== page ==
The intended meaning is "Either tie me down securely or run away quickly". As @xnor remarks: "I guess the speaker is a werewolf" (thanks for helping!).

If the above sentence wasn't ambiguous enough for you, we can take out the "me", leaving it implied. This has the hilarious consequence:

Bolt fast, or bolt fast.

Same meaning as above, but body language/intonation are necessary for this one to work. It helps if you imagine a movie scene between a male werewolf and a young girl reluctant to tie him up on a full moon.

  • $\begingroup$ Your first use of fast can be an adverb (which I think is more common than as an adjective), which saves chars as "Bolt him fast". $\endgroup$ – xnor Dec 19 '14 at 5:05
  • $\begingroup$ @COTO You're missing the "held in place" part. I'll try to come up with a more adequate explanation, but it's no different to how it's presented on auto-antonym lists (I just wrote "tightly" as a word to mentally replace "fast" with in the sentence, not implying that's all it means) $\endgroup$ – Sp3000 Dec 21 '14 at 1:08

52 Characters

The custom is to turn off custom alarms that go off.

The first "custom" means "standard", the second means "tailored". The first "off" means "disable", the second off means "engaged".

  • 1
    $\begingroup$ I really like this one :) $\endgroup$ – starsplusplus Dec 20 '14 at 14:28

17 characters

One bar bars one.

  • The first one is a single instance of something
  • The first bar is a place where you are served drinks
  • The second bar means to prohibit someone from being served
  • The second one is the general third person pronoun, referring to all people in general

You could imagine a context something like this:

One bar bars one, and suddenly one gets a reputation for being a troublemaker!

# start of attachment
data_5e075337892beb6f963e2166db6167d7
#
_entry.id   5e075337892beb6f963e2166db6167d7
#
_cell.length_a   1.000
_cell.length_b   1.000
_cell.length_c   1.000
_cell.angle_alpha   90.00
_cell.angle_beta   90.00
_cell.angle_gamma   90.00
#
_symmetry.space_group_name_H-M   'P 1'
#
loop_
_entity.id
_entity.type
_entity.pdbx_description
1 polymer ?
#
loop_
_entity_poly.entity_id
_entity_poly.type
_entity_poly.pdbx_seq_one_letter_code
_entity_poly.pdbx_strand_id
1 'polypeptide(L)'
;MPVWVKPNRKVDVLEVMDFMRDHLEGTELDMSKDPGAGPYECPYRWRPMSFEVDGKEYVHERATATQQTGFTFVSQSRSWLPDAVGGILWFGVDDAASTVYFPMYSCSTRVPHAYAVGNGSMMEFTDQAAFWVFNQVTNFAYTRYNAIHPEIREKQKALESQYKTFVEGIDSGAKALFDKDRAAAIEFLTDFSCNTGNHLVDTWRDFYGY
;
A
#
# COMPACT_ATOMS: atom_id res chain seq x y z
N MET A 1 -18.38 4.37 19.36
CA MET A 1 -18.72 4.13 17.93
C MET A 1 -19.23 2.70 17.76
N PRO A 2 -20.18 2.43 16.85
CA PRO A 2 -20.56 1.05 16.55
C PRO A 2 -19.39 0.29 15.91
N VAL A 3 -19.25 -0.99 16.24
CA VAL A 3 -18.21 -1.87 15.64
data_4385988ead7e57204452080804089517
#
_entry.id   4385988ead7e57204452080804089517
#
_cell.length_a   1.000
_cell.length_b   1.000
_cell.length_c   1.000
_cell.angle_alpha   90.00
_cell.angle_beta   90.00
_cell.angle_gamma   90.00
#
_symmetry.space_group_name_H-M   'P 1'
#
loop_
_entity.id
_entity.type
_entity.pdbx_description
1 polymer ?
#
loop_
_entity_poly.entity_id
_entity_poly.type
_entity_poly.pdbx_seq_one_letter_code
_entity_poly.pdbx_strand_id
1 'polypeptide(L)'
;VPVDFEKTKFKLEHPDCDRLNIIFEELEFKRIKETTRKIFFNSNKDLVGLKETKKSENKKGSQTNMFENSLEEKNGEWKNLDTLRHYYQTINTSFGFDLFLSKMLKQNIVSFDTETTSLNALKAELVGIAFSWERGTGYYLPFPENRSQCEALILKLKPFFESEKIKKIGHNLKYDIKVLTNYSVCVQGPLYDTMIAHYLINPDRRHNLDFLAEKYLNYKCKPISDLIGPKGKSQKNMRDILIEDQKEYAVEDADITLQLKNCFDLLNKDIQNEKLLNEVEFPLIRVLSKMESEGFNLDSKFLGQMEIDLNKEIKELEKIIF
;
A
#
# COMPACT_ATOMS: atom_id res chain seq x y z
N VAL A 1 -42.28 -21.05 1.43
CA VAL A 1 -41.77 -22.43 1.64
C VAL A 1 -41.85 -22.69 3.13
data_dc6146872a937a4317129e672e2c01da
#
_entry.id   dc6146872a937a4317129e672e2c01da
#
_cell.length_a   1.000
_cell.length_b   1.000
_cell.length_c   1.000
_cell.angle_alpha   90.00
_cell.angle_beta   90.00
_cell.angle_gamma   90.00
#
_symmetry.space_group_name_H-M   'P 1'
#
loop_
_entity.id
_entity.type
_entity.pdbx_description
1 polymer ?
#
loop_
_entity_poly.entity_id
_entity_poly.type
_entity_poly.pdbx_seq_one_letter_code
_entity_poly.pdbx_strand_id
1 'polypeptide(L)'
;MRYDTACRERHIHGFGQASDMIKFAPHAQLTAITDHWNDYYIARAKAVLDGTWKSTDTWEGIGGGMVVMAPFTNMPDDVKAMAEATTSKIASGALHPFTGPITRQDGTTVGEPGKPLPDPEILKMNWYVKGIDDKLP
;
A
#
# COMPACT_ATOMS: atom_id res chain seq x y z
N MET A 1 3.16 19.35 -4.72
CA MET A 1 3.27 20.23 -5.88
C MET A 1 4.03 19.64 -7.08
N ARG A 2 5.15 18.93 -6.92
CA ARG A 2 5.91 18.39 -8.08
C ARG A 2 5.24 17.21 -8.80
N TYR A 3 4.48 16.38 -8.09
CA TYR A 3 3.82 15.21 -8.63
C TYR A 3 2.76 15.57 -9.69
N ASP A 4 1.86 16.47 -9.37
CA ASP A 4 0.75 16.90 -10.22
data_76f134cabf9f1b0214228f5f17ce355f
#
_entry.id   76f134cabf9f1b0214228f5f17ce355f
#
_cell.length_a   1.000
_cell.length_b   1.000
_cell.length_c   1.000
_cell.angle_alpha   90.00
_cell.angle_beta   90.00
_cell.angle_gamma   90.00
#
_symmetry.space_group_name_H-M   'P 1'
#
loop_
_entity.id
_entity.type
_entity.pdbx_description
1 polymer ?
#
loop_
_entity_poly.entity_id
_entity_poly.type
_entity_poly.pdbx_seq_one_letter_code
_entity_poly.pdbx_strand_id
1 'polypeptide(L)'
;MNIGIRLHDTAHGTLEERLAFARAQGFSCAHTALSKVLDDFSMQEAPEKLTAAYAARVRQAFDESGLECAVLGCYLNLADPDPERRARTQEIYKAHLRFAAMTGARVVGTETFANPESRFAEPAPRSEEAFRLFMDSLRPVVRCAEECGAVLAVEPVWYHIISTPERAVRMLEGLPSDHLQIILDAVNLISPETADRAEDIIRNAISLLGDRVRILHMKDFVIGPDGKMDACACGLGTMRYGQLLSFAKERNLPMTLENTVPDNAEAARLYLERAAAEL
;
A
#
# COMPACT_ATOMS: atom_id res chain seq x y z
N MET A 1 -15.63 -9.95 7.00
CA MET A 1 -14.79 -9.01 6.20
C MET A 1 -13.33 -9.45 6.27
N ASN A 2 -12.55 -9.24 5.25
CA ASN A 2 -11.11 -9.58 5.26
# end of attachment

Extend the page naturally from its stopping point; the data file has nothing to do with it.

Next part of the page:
If you don't like the fact that the second bar has an s on the end (several other answers have "modified" forms like this, but I'm a bit of a perfectionist...), you could have

One bar did bar one.

which has an extra 4 characters, bringing the total to 21.

  • $\begingroup$ Let's see if anyone beats this! $\endgroup$ – warspyking Dec 19 '14 at 16:28

60 characters

I couldn't help but help, so I left the pies that were left.

The first "help" means "resist;" the second "help" means "assist."

The first "left" means "went away;" the second "left" means "remaining."

  • $\begingroup$ Good job Doorknob! Just to be clear, this type of puzzle IS allowed right? $\endgroup$ – warspyking Dec 19 '14 at 2:22
  • $\begingroup$ @warspyking Why wouldn't it be? If you want, you could post a question on meta. $\endgroup$ – Doorknob Dec 19 '14 at 2:23
  • $\begingroup$ I've seen a puzzle a while back which was closed due to the mechanics of the puzzles (described in the open-ended tag I created for this type of puzzle) $\endgroup$ – warspyking Dec 19 '14 at 2:25

20 characters

Tipped cop cops tip

...news at 11.

If articles are required, then 24 characters:

A tipped cop cops a tip.

"A local police officer, recently in the news for having been knocked over on his beat by a fleeing pickpocket, has been caught with his own hand in the proverbial cookie jar, stealing the end of a ceremonial flagstaff at headquarters."

  • $\begingroup$ We have a new winner $\endgroup$ – warspyking Dec 19 '14 at 9:31
  • 8
    $\begingroup$ Could you explain how the words are opposites? $\endgroup$ – xnor Dec 19 '14 at 9:51